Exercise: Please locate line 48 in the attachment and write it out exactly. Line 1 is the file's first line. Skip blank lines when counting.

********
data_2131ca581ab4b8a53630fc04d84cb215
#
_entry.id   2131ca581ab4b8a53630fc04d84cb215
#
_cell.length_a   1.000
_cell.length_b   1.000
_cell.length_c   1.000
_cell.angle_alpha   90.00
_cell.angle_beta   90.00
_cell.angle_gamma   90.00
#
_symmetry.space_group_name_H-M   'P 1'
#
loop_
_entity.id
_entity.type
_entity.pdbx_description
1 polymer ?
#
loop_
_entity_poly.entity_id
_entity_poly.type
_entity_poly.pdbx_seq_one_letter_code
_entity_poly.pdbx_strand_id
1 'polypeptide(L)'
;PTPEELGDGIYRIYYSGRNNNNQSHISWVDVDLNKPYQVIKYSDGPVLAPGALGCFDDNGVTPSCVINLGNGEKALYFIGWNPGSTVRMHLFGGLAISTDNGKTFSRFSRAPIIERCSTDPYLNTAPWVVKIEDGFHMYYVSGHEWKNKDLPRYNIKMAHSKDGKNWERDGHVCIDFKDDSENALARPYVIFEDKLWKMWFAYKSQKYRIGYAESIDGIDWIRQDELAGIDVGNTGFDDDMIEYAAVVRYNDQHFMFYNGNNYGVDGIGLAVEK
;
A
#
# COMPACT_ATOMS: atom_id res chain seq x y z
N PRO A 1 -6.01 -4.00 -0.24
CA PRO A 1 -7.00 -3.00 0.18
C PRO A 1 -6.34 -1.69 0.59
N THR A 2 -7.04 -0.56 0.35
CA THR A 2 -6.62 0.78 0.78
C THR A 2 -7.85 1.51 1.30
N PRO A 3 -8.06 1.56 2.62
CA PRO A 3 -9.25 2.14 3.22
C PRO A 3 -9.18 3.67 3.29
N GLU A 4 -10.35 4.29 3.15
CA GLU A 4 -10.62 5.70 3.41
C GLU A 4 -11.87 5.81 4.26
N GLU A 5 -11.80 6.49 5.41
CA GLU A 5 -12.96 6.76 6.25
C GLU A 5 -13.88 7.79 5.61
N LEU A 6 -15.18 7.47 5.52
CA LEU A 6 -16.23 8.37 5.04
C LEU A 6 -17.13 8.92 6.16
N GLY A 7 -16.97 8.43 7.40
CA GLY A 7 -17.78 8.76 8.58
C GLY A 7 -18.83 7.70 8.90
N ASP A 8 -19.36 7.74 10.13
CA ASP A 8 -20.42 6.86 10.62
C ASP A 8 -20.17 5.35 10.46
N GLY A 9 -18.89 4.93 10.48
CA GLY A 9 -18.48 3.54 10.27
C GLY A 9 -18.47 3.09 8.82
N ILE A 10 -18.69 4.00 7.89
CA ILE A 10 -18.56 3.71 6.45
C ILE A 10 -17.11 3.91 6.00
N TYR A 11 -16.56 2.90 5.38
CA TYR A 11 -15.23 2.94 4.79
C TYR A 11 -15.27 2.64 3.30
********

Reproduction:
C LEU A 6 -17.13 8.92 6.16